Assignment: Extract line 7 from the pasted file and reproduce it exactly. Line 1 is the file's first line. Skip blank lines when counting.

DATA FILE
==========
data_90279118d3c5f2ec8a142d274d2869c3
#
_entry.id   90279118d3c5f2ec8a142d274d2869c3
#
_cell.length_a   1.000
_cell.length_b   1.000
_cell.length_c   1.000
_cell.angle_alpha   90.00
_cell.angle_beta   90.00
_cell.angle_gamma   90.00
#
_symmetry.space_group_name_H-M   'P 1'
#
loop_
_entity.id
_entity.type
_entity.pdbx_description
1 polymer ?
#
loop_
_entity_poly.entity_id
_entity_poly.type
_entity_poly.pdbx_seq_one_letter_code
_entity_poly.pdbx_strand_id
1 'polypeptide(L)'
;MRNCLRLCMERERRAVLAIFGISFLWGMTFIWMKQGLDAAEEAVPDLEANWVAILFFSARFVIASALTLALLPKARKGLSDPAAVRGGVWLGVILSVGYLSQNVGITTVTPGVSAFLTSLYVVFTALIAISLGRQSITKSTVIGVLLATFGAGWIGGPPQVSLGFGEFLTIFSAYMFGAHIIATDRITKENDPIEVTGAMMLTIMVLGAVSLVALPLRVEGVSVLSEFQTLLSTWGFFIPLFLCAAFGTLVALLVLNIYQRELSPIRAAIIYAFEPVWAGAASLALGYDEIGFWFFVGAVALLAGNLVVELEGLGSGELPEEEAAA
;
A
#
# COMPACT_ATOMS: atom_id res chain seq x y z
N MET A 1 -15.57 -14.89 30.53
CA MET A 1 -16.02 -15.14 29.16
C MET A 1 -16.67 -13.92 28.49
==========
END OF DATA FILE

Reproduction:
_cell.length_c   1.000